Originally created 04/09/04

Group gets day to visit tournament



When two charter buses entered Augusta National Golf Club on Thursday morning, passers-by might have mistaken the hoopla for the arrival of royalty.

After all, Prince Andrew, Duke of York, is in town, making it easy to confuse the excited cheering and red carpet rollout for the royal treatment.

While Tim Schram and about 30 other corporate VIPs who stepped into a hospitality tent inside Gate 10 might not be in line for the throne, the entourage embodies much more than a figurehead. It stands for big business in Georgia.

Mr. Schram and the group of CEOs, consultants and company decision-makers are all members of this year's Red Carpet Tour, the state's premier economic development that hopes to woo business and investment to Georgia.

"After I learn more about the state this weekend, I can act as a conduit for my clients who are in the early stages of expansion," said Mr. Schram, an executive at Grant Thornton LLC, the country's fifth-biggest public accounting firm.

"The things that are important to them are availability of labor force, the highway system and quality of life issues."

For the past five years, Grant Thornton has worked on projects with the state's economic development arm, the Georgia Department of Industry Trade & Tourism, he said.

Inside the tent, the group sat through a few brief pep talks by area officials and was then treated to complimentary Bloody Marys before being escorted to the golf course by a local host.

Many were coy and careful to shield their identities, as is common when companies are looking to expand or relocate and don't want to tip off the competition or stir fear among their own workers. The Georgia Chamber of Commerce, which runs the tour, said those invited varied from manufacturers to biotech research firms.

Some of the name tags included notable companies, such as Miller & Martin, a leading Southeastern law firm with offices in Atlanta, Chattanooga and Nashville; The Temples Co., a commercial real estate firm headquartered in Vidalia, Ga.; the Shaw Group, a Canadian maker of building products; and Diversapack, an Atlanta company that makes plastic packing for commercial goods such as toilet paper.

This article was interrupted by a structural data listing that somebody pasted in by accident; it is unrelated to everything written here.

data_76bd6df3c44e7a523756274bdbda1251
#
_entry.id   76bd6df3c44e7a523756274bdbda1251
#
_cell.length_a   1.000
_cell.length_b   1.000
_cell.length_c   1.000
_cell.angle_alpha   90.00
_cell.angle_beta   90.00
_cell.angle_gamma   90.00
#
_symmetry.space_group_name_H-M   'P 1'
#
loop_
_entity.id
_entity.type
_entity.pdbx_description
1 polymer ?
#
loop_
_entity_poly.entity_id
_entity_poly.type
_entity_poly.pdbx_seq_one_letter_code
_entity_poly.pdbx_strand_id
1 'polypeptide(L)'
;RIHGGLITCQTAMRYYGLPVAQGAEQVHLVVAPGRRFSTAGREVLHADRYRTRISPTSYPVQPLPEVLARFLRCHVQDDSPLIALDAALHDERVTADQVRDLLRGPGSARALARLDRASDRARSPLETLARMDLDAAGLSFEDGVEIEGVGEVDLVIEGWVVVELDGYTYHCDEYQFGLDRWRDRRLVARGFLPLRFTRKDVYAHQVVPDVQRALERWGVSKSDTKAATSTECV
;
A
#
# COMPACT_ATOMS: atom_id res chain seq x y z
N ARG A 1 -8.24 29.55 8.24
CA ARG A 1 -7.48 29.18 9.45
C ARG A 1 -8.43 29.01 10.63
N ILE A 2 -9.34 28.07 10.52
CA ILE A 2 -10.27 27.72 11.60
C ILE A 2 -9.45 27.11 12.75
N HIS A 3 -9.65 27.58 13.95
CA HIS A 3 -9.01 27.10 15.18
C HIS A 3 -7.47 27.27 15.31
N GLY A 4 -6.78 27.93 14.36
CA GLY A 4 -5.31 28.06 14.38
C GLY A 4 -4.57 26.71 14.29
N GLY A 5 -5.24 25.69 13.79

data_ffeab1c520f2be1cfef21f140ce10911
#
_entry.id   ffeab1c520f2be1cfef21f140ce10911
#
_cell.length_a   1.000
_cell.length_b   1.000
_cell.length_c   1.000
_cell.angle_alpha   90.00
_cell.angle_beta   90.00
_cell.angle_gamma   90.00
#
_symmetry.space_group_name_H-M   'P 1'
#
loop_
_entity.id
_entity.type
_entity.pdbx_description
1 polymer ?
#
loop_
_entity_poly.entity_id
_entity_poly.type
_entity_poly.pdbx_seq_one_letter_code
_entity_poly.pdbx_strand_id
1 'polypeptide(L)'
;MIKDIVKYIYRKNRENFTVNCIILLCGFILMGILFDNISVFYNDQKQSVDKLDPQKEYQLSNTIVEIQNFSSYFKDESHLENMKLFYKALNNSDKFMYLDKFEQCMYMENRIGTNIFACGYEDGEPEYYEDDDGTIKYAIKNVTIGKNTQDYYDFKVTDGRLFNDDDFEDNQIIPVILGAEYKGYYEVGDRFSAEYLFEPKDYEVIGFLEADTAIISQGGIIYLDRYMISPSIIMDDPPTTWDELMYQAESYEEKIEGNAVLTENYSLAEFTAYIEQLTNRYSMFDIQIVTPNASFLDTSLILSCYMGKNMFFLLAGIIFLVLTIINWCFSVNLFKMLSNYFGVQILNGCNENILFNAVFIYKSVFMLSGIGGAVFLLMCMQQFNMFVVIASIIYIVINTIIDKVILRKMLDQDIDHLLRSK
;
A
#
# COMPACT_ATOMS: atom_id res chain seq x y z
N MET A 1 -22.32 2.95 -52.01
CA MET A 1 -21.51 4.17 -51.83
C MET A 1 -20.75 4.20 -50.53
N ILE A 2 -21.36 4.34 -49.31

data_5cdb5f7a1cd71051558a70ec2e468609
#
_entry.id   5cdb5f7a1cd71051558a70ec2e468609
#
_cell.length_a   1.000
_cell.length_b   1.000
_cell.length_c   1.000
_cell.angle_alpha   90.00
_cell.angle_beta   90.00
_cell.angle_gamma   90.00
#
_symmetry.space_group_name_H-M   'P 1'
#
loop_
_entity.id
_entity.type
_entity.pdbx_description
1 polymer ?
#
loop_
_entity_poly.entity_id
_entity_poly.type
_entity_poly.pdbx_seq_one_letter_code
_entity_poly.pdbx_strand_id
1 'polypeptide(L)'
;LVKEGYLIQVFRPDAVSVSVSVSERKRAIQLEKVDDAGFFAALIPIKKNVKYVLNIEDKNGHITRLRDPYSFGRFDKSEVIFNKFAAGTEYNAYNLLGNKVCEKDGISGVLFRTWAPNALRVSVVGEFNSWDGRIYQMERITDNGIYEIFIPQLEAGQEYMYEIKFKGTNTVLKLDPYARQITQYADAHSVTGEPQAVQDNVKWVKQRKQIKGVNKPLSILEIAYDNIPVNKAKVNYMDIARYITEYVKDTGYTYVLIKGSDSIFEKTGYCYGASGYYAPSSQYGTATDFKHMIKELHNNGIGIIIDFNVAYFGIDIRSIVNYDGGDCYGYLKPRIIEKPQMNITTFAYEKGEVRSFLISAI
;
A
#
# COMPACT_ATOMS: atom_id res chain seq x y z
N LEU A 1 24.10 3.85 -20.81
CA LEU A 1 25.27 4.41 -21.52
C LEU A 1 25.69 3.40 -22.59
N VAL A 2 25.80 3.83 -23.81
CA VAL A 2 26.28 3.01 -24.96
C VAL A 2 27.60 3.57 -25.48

For 45 years, the tour has swung through the state, attracting $6 billion in investments, according to the state chamber. Since 1988, the chamber credits the tour with creating 23,000 jobs.

The all-expenses-paid junket generally visits three cities in four days. Augusta is always one of them.

"Augusta is the central event in the most powerful economic development event in the world," said Charlene Sizemore, the chairwoman of the Augusta Metro Chamber of Commerce and last year's state representative for the tour.

As is custom, the group stops in Augusta on Thursday and returns Saturday to attend the Masters Tournament, the tour's centerpiece.

"That gives us two full days to talk with these people," Ms. Sizemore said. "That's more than anyone else and why it's so important to us."

The other stops this year are Atlanta and Gainesville, Ga.

Gov. Sonny Perdue was expected to fly in from Atlanta, but got waylaid when lawmakers didn't balance the budget Wednesday on the last day of the legislative session. It's uncertain whether he will come to Augusta on Saturday.

Though many companies who chose to move to the Augusta area, such as John Deere and International Flavors & Fragrances, have had executives attend past tours, the economic downturn in recent years has led to a recruitment drought.

The last success came five years ago with a Sitel Corp. call center.

To adjust, area officials formed a local offshoot of the tour, called the Augusta Showcase. The group targets smaller companies and uses the days the Tour isn't in town to entertain and educate its guests about Augusta.

In the four years since the showcase started, it has met with limited success, attracting national clothing retailer April Cornell and the Selma, Ala.-based Benefit Development Group, which handles insurance policies for other companies.

"The Red Carpet is important but a lot of the time they're only coming in to see the golf and that's it," Mayor Bob Young said.

"Our local hosts try to talk to them about Augusta, but it's tough to do in a day at the golf course. There's no tour of the city or an industrial park or briefing about the infrastructure. We do that with the showcase, and that's why it will be a success."

Reach Matthew Mogul at (706) 823-3352

or matthew.mogul@augustachronicle.com.



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